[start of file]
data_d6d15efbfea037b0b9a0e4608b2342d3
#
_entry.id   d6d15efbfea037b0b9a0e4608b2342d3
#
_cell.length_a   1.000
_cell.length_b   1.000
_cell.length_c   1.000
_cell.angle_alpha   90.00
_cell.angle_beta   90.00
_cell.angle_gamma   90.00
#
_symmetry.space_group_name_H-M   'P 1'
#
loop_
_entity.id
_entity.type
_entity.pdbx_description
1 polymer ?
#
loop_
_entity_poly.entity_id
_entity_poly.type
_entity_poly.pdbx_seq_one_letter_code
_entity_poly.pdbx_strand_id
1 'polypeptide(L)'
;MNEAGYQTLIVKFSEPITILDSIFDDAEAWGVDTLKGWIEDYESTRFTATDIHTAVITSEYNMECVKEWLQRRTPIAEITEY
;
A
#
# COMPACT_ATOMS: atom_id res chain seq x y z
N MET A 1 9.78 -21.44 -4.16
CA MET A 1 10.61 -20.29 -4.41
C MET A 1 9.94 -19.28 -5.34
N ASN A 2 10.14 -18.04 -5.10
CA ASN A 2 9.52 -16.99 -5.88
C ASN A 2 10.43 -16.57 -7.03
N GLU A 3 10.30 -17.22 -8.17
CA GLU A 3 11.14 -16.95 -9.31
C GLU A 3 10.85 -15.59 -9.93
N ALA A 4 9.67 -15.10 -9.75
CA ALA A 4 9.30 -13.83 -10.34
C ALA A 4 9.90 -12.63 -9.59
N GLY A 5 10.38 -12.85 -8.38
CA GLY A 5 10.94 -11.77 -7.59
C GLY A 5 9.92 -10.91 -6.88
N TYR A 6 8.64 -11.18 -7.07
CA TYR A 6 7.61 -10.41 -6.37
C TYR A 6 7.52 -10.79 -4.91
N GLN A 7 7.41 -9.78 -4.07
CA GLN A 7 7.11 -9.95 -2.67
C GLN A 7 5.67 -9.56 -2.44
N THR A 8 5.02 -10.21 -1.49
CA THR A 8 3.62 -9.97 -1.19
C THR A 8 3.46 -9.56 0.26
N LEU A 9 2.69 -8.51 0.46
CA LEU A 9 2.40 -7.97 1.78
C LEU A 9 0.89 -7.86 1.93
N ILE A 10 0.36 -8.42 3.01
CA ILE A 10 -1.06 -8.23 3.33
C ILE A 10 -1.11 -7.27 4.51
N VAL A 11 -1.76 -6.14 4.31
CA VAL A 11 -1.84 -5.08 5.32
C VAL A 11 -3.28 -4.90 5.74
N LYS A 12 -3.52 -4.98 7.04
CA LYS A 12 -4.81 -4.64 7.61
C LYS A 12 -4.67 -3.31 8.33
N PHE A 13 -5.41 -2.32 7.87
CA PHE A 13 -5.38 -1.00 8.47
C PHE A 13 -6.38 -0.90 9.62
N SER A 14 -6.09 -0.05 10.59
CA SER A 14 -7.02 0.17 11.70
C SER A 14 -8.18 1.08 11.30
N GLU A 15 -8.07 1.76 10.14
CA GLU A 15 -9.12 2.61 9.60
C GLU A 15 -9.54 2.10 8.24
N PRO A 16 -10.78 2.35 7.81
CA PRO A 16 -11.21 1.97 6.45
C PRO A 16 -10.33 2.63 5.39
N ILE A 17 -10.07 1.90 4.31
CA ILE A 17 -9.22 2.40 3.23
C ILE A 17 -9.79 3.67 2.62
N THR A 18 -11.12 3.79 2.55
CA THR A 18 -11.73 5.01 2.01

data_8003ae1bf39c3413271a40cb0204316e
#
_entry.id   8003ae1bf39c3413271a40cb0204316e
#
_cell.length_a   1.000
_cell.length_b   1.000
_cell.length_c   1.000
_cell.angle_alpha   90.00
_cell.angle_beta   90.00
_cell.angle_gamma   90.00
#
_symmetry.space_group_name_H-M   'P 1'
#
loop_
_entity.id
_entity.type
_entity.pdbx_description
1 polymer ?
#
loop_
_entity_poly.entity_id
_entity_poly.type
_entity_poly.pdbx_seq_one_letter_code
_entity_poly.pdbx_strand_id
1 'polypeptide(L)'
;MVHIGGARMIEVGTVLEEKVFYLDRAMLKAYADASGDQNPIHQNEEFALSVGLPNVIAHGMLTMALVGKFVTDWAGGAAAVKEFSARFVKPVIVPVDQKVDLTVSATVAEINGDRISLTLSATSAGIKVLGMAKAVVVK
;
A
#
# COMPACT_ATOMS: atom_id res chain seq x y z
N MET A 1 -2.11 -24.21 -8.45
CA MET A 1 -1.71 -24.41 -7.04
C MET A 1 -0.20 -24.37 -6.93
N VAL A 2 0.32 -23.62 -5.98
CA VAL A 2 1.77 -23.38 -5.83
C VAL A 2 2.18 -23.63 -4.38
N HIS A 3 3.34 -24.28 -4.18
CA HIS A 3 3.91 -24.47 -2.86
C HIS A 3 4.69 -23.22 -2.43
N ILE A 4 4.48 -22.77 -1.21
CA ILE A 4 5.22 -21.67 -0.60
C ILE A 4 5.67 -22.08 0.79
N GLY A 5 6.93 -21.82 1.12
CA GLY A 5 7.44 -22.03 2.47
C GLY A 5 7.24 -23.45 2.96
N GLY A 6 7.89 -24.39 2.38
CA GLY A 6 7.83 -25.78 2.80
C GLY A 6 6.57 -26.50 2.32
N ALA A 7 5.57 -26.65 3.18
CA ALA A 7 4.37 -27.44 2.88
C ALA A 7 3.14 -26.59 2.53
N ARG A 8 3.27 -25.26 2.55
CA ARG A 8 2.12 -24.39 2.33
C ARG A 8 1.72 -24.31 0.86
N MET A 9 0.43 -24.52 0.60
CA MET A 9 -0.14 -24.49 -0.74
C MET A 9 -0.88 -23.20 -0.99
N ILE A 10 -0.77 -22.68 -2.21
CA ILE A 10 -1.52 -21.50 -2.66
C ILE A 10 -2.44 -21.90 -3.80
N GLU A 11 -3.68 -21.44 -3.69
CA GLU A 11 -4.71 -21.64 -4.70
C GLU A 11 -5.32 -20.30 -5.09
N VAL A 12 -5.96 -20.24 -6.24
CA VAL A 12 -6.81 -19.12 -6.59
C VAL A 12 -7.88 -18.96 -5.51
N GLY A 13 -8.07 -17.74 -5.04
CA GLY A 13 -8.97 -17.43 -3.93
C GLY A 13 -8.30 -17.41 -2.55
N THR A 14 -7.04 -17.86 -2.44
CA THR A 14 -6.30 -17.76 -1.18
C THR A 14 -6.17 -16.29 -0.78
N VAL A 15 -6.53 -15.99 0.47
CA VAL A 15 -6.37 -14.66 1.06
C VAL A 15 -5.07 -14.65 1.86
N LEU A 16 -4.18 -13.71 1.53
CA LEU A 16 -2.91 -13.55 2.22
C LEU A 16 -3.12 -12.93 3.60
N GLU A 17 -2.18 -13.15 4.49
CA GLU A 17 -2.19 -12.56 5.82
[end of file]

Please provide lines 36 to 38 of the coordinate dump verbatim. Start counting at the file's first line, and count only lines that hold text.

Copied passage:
C ASN A 2 10.43 -16.57 -7.03
N GLU A 3 10.30 -17.22 -8.17
CA GLU A 3 11.14 -16.95 -9.31